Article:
Three years after its introduction, minor changes have made Yamaha’s R1M faster, easier to ride and simpler to set up. It’s still the booming, intoxicating track weapon it was before, but new semi-active suspension, more sophisticated anti-wheelie and an auto-blipper allow it to keep pace with rivals from Honda and Kawasaki.
The biggest update is to the semi-active suspension.
When launched, the R1M was the first Japanese thousand with electronic suspenders and its Öhlins Smart EC system was astounding – constantly adjusting itself in real-time. For example, the front end would stiffen itself on the brakes, soften itself off to give feel in slow corners and increase the compression on the rear shock to limit squat when you’re on the gas.
MORE FIRST RIDES
On the road, it gave a magic carpet ride that could be altered at the touch of a button. It was suspension heaven. Almost.
The only real downside was its slightly off-putting interface. If you wanted to fine-tune the settings, the electronic menus needed some thought. For some, the units of adjustment were baffling, especially as the lower the number on the display, the stiffer the setting. All that’s now changed. Just like on the Fireblade SP last year, the new R1M now has the second generation of this technology, which has a much clearer level of adjustment.
The auto-blipper is a decent addition, too. Since the R1 first came out, owners have been adding aftermarket blippers, but with mixed results. Some work well, others are clunky. But Yamaha’s new system is perfect, meshing rpm and adding to stability.
It all enhances the R1M experience. All the good points of the old bike re- main: the same nimble handling, partly afforded by the lightest wheels in the class (the R1M’s the only one with magnesium as standard). And there’s still the same gloriously fluid crossplane- cranked motor sniffing out exit grip b before droning to a heady, screaming top end down the next straight.
The new wheelie control lets the front float out of corners with stunning precision – it’s far better than the unpredictable system on Honda’s Fireblade SP, for example. The bike still has the same six-axis Inertial Meas- urement Unit, too, meaning a huge range of traction control settings and slide control, which when you’ve got it on the correct setting allows even modest riders to smear rubber. But of course, like everything on the R1M, you do need to work up to it.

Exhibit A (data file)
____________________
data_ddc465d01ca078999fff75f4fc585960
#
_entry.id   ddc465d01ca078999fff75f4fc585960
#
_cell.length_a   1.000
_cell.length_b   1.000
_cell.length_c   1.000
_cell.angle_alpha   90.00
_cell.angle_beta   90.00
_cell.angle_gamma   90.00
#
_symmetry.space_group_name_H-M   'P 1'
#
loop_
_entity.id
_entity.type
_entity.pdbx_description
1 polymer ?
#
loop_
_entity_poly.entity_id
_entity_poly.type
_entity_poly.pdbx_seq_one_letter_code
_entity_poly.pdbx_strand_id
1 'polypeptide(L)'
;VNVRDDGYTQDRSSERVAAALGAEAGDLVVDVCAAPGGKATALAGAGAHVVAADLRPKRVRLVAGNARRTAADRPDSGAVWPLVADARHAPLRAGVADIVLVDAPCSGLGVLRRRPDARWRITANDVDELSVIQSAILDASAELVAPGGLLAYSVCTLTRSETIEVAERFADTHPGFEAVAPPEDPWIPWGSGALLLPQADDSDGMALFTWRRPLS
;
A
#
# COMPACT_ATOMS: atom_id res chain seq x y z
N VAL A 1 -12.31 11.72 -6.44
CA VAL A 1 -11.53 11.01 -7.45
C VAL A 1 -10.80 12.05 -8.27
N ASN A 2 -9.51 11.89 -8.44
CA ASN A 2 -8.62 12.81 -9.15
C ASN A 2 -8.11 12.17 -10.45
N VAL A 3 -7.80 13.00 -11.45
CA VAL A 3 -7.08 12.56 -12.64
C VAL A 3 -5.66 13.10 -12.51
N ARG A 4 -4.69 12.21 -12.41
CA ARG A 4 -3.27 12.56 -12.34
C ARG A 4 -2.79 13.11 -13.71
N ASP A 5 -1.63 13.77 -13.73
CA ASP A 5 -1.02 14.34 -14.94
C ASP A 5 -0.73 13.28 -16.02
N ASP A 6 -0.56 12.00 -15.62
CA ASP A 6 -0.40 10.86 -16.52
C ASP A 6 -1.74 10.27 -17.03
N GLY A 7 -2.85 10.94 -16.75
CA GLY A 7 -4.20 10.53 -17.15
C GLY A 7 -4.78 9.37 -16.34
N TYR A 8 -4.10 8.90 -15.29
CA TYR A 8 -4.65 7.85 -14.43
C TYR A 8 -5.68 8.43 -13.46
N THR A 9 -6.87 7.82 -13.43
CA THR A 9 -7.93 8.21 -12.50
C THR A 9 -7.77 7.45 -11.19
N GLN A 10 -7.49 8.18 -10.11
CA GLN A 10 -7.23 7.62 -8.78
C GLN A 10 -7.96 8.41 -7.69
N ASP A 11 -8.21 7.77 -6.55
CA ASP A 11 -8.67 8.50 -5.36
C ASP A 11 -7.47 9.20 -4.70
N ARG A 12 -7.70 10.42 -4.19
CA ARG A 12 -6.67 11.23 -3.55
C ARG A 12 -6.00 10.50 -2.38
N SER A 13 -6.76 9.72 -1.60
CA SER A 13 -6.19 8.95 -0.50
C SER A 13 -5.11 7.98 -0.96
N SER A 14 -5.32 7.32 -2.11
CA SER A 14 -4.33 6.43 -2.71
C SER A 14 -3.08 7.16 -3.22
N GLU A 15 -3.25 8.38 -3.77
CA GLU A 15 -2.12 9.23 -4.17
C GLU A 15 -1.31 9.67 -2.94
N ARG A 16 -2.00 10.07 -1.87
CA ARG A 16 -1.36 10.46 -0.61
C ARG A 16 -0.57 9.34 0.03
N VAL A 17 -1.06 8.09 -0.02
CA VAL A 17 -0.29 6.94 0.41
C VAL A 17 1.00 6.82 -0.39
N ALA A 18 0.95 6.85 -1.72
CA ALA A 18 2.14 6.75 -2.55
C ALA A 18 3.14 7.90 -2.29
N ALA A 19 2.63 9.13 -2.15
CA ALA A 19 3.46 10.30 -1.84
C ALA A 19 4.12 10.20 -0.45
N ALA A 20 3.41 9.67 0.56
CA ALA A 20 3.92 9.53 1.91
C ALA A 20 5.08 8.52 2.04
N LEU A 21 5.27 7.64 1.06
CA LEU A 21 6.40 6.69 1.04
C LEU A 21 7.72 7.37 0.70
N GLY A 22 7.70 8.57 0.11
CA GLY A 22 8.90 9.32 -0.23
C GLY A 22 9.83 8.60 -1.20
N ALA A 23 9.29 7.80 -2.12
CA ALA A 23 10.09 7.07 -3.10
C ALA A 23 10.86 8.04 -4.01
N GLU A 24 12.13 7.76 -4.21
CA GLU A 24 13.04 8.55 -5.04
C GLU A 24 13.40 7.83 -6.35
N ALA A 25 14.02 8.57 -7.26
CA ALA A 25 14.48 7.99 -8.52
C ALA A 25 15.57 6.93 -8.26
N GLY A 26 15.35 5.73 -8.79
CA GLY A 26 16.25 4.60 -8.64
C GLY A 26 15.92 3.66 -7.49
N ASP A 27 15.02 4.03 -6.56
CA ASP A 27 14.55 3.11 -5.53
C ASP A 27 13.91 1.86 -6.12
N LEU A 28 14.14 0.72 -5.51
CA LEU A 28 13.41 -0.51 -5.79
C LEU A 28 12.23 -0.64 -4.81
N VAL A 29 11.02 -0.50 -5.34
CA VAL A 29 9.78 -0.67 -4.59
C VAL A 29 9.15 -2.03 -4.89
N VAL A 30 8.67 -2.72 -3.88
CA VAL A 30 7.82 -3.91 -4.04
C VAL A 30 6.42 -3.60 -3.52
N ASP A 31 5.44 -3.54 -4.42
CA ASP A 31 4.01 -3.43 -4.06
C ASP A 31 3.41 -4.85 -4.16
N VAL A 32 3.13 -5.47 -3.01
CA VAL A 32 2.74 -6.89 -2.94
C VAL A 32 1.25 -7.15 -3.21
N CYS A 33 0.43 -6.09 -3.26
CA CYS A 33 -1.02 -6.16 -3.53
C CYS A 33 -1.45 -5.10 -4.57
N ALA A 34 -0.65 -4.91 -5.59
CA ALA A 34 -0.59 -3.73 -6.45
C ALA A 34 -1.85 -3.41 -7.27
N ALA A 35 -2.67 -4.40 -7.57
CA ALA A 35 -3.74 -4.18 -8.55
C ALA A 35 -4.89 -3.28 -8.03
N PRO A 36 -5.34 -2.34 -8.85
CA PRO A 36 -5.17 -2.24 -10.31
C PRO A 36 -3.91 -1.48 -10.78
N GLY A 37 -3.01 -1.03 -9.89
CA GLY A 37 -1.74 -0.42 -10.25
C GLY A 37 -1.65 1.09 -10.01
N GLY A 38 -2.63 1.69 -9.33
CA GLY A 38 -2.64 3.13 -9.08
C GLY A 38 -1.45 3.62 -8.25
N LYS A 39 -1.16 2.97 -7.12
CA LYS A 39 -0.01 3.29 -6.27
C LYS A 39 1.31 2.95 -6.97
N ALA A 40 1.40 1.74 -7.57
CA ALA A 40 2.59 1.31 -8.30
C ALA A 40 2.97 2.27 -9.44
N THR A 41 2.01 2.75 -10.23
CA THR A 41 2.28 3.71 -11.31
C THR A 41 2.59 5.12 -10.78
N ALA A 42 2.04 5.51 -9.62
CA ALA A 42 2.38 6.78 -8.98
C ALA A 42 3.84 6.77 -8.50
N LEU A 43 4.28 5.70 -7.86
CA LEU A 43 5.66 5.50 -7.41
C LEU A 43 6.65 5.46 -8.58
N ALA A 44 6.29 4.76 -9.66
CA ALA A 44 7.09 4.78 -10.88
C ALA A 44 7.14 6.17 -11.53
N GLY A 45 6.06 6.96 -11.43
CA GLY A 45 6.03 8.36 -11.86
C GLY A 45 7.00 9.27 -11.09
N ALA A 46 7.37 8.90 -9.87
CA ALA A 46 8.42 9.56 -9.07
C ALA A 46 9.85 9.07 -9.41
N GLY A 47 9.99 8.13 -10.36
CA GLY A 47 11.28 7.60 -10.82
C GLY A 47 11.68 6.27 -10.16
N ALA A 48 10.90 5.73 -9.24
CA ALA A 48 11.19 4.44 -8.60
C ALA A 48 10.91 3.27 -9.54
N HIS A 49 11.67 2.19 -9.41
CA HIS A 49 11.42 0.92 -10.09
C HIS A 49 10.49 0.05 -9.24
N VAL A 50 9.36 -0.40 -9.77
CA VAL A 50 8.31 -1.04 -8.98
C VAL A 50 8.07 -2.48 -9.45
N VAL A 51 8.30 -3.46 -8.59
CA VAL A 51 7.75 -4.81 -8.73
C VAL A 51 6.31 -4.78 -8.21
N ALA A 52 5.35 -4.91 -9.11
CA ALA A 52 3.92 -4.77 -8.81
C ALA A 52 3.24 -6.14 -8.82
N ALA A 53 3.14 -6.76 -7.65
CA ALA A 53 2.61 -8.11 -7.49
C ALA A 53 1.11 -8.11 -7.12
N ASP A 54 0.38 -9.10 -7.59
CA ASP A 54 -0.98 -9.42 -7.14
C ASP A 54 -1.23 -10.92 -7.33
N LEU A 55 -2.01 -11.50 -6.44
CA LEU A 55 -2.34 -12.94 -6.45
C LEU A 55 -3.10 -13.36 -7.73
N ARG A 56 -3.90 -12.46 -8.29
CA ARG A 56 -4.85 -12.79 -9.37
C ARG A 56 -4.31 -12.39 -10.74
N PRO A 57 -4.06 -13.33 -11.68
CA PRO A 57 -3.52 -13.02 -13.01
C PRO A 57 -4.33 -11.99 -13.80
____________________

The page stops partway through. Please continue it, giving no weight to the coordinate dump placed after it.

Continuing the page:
Our test bikes were equipped with slicks which combined with stiff auto track settings, meant going quick was about taking a leap of faith. But once you believe, it’s like having a ticket to best roller- coaster in the world.
Sadly, the R1M still comes with the same brakes. Yamaha is persisting with a linked system meaning a smidge of rear brake is always applied when you activate the front Sumitomo monoblocks. It works well on the road but on track means the rear feels loose under heavy braking and bumps set it off into a tyre-squealing fishtail. Lever feel isn’t great either. Later, we also tried a race-kitted R1 with Brembo calipers, master-cylinder and linkage: a far better option.
Cosmetically, the R1M is virtually identical to before, save a different col- our bellypan. This is no bad thing – it’s a unique, carbon-clad demonstration of cutting-edge tech. But does it feel different enough to justify jacking in your old bike? If you already own an R1M, the answer’s probably not. But if you’re trading in at the end of your finance package you will feel the benefit. And if you’re buying for the first time you’ll be picking up the keys to a true piece of exotica.
What about the plain-Jane R1?
The standard R1 will also benefit from updates to its quckshifter system for 2018 and, like the R1M, will also offer downshifting as well as upshifting for the first time. It’ll also come with a new Race Blu colour scheme.
Have a browse for your next bike on MCN Bikes For Sale website or use the MCN's Bikes For Sale App.